Envoys queuing up to meet MILF head

It didn’t take too long for President Aquino’s meeting with Moro Islamic Liberation Front chieftain Murad Ebrahim in Tokyo—originally intended as a dramatic achievement for the State of the Nation speech—to unravel as one of his biggest blunders so far. In an insult to the President, as it ignored totally his “historic” meet last August 5 with Murad, the MILF ended the talks August 29, a day before its scheduled end, practically with a walkout.

The fallout from Aquino’s misstep had started earlier. Making Aquino’s meeting with the rebel chief as an excuse, the Japanese ambassador to the Philippines Toshinao Urabe, with his political affairs minister and other ranking embassy officials, trooped on Aug. 18  to the MILF headquarters in Maguindanao to meet  with Murad and other central committee members.

It was actually former US Ambassador Kristie Kenney who broke protocol to be the first ambassador to meet, in February 2008, with the head of an organization challenging the Philippine territory. However, the US Embassy apologetically explained to the government then that the meeting was purely a tactical move on their part, to get the MILF’s commitment not to attack or harass US personnel who were scheduled to undertake the US-Philippines Balikatan military exercises in Mindanao, including Basilan and Sulu.

The Japanese ambassador’s meeting with Murad however is entirely different, and quite inappropriate, as it opens the diplomatic floodgates for the MILF to move closer to being recognized as a legitimate state—that is, a representative of a particular population within a defined territory—by the international community. When he met with Murad, Aquino himself had seemed clueless to the fact that the very existence of the MILF is a challenge to the Philippine Republic, considering that a basic definition of a state is that it is the only organization with the legitimate monopoly of violence in its defined territory.

Diplomatic sources claim that ambassadors of other nations are queuing up to meet with Murad, among them the other members of the so-called International Contact group—Saudi Arabia, Turkey, United Kingdom.  The ambassadors of Malaysia, Indonesia and the European Union have reportedly asked for a meeting with the MILF chief.

There is a certain dynamic operating here in the diplomatic community. Especially after the Japanese envoy’s meet; an ambassador wouldn’t want to be called to task by his home office and be asked: Why couldn’t you get to meet the MILF chief, as the Japanese did? After all, an ambassador’s “prime directive” is to ensure the safety of his country’s citizens. A meeting with the head of the MILF—which is known to have an influence even among Moro bandits and Abu Sayyaf stragglers—would be a major move to secure its citizens’ safety in the country. Thus the queuing now to meet Murad.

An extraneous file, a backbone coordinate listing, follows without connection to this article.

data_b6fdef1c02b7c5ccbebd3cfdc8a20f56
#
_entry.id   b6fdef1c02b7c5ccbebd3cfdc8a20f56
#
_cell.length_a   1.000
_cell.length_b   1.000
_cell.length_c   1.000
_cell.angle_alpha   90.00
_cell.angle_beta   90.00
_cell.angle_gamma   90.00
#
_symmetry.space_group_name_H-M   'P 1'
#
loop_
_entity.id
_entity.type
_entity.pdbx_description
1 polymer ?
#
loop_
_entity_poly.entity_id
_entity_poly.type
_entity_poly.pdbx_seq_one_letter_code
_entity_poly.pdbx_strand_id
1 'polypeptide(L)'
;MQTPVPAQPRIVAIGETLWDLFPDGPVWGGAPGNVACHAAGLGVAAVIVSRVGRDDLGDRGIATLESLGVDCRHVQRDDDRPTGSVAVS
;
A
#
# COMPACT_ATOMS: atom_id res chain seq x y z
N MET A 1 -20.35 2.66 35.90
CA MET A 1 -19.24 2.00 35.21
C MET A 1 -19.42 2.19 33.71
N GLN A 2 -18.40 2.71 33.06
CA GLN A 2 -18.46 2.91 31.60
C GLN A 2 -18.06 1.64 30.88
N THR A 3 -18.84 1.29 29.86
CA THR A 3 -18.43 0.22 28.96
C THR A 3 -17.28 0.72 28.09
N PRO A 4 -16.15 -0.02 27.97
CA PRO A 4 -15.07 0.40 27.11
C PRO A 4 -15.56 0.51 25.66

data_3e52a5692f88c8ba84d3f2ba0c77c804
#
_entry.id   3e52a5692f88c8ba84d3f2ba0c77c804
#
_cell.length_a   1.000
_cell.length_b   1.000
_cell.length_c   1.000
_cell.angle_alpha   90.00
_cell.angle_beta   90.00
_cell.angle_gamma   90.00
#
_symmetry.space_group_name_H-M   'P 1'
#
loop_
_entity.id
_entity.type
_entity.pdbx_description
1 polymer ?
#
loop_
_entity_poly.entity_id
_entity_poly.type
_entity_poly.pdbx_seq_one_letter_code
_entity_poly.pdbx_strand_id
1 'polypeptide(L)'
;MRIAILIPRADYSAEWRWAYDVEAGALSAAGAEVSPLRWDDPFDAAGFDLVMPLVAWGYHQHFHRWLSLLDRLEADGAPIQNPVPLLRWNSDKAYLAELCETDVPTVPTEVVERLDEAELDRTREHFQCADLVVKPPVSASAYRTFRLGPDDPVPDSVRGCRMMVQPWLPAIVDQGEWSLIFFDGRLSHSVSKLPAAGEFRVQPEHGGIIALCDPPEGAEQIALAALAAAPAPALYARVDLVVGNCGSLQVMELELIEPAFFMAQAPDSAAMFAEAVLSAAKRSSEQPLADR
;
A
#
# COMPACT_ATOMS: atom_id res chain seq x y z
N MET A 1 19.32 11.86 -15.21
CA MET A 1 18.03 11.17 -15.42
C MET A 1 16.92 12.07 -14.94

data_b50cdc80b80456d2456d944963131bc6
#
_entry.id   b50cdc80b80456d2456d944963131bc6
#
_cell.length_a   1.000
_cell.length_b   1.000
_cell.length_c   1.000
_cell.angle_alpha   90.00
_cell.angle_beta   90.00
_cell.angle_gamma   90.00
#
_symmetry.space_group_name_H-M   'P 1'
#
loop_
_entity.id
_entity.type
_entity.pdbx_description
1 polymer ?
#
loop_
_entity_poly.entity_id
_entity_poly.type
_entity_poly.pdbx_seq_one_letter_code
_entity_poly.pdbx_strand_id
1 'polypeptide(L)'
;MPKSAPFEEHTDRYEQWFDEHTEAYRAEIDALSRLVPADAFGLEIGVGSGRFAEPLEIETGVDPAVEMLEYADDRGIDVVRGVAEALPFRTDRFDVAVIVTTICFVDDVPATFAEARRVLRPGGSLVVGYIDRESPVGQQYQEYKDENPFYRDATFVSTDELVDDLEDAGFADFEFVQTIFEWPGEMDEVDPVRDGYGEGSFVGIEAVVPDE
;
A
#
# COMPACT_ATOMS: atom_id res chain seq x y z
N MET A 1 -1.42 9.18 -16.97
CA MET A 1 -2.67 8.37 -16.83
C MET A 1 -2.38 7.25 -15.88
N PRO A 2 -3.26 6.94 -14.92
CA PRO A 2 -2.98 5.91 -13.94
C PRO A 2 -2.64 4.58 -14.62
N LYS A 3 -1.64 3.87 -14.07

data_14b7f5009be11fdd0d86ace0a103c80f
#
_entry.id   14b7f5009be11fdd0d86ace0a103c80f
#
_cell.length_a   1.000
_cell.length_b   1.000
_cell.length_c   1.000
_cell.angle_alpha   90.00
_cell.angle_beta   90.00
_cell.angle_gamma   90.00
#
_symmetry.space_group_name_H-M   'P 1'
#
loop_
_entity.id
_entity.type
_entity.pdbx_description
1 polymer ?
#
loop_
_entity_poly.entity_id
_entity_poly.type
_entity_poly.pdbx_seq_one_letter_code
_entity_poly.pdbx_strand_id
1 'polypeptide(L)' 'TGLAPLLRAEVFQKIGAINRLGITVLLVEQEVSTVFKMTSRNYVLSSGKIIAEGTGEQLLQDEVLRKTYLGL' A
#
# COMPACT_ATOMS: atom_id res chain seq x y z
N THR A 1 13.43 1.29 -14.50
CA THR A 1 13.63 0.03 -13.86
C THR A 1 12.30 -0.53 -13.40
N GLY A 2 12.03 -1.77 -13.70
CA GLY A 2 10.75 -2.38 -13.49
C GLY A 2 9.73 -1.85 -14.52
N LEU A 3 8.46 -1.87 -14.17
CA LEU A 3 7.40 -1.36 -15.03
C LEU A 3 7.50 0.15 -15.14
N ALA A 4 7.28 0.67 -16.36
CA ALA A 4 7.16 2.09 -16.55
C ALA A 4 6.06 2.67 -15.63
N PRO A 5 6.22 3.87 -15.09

For our nation though, the result of this dynamic—triggered by President Aquino’s meeting with Murad—is a drastic weakening of the Philippine government’s negotiating stance, as the MILF would soon be claiming that the international community is fast recognizing it as a legitimate organization seeking self-determination for its “Moro nation.”

For the sake of the Republic’s integrity, Mr. Aquino should accept that he made a mistake, and rush to repair the damage done. I suggest the following steps.

First, fire negotiator Marivic Leonen. This will send the message to the MILF that it can no longer expect the kind of confused and amateurish advice and moves by its negotiators. Leonen unfortunately doesn’t know the kind of job he is into, and I doubt if he even consults with Peace Process Adviser Teresita Deles who at least had many years of experience in negotiating with insurgents. Right after the Aquino-Murad meeting, Leonen practically became the MILF’s spokesman by explaining its demand for a “substate.”  However, he later threw a cheap shot at the MILF by saying in the very first paragraph of his closing statements in the talks that the government “carried a check of P5 million” for an MILF project—implying that the insurgent group could be made cooperative with a P5-million “donation.”

Second, appoint a former military man to head the negotiating team. The experience of all peace talks with Philippine insurgencies shows that military men are in a better position to talk peace with insurgents, probably since both know how ugly death is in the battlefield. An armed rebel also often respects only another warrior.

More importantly, for the stability of our country, having a military man as the chief negotiator with the MILF will assuage the increasing fears of our Armed Forces that their commander in chief seems to have been giving in, and will give in, too much to a rebel organization group that has killed at least a thousand of our soldiers.

Third, Mr. Aquino should convene and seek advice from a high-level, nonpartisan Council of State, which should also reach a consensus on how to deal with the MILF. The wisdom of former President Fidel Ramos, Senate President Juan Ponce Enrile, the legal luminary Estelito Mendoza, former peace process adviser Eduardo Ermita—who have vast, direct experience in negotiating with insurgents—are just there to be tapped.

After all, the MILF talks are of crucial importance to the nation. We don’t have to go into abstruse economic discussions to see that one of the biggest reasons why we have remained poor. Our economic growth has been impeded, first, by the political instability created by our penchant for military-backed middle-class mobilizations we call “people power,” and second, because of the communist and Moro insurgencies.